The first patient is a 74-year-old lady that presented with hip pain. She had been operated 3 years ago. The radiographic images showed a superior cavitary and superior segmental bone defect that was classified as Paprosky IIIA, with lateral and superior migration of the implant more than 3 cm (Figure 1). Posterolateral approach was performed. The first stage of the surgical procedure consisted of debridement of soft tissue and reaming of the host bone. An augment (Trabecular metal™, Zimmer) was placed at the site of the superior cavitary defect as a foundation or “footing.” Bone allograft was employed to fulfill the existing bone gaps. Careful planification of the acetabular reconstruction was done by using the trial cup and augments. Then, a porous cup (Redapt™, Smith & Nephew) was inserted in the planned position for the adequate correction of the center of rotation. Locked screws at the posterosuperior and posteroinferior location were used to allow for initial stability. The superior segmental defect was then reconstructed by using another “dome-shaped” augment (Trabecular metal™, Zimmer) in an oblong cup position with screws. This augment was cut by using bone shears to fit to the remaining segmental defect. The holes of the cup were protected by plastic plugs to simplify the eventual removal of the construct, except for the adjacent holes to the augment that were intentionally left uncovered to allow for the leakage of the cement to the interface between the cup and the augment at the time of cementation of the polyethylene insert. Partial weight bearing was allowed in the postoperative period. The follow-up at 5 years shows no radiolucent lines and no migration of implants (Figure 1).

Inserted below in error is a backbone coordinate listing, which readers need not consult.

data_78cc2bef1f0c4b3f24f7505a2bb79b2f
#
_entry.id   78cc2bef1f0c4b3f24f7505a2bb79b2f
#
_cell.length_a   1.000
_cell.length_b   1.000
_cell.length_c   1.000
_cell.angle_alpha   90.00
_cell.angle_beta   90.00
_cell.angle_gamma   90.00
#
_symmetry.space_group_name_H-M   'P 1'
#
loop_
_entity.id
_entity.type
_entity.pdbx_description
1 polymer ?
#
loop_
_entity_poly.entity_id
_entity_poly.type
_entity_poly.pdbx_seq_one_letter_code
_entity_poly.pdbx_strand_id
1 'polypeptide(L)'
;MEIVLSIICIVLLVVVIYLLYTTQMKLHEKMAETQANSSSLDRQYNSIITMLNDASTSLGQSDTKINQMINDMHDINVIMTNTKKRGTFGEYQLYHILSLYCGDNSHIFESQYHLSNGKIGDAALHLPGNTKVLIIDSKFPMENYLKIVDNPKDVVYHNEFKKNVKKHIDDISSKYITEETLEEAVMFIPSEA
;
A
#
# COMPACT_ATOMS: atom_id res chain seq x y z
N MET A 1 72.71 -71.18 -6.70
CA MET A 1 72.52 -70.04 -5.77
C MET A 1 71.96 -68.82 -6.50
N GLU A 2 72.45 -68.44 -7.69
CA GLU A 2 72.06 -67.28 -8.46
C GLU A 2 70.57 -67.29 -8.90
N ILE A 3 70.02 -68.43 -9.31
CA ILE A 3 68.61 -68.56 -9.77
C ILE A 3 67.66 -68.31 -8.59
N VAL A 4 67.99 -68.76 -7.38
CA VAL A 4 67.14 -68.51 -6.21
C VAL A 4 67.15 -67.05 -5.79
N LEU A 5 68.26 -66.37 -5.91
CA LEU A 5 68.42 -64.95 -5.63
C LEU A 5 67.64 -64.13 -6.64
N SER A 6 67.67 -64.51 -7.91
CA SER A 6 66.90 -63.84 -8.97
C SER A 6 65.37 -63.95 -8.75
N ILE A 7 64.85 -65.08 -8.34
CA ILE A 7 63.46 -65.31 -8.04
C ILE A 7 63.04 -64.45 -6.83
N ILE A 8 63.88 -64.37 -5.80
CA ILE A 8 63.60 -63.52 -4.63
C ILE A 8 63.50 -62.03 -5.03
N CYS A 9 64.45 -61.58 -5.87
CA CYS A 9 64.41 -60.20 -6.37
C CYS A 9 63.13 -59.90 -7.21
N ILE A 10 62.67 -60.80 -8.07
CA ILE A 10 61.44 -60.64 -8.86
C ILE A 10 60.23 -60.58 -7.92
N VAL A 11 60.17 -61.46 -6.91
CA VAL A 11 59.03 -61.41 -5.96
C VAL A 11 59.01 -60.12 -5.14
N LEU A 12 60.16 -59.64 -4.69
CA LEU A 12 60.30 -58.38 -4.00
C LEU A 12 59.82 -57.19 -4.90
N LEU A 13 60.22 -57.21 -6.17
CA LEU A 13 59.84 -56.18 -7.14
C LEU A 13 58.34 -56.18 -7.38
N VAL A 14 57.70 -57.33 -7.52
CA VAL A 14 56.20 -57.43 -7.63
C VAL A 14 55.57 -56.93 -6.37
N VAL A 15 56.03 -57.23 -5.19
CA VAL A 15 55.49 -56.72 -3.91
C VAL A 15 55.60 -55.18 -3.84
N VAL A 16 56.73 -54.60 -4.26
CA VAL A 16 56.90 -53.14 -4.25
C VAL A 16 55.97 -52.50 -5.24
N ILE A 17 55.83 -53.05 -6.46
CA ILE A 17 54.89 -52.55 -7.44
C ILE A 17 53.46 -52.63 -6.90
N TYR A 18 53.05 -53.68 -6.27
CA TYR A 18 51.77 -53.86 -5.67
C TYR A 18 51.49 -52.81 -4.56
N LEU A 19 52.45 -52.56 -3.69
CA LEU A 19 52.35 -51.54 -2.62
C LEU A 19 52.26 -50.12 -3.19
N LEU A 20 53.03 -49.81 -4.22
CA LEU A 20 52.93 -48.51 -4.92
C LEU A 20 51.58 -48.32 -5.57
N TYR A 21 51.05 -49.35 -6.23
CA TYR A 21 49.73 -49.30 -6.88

1.2. Case 2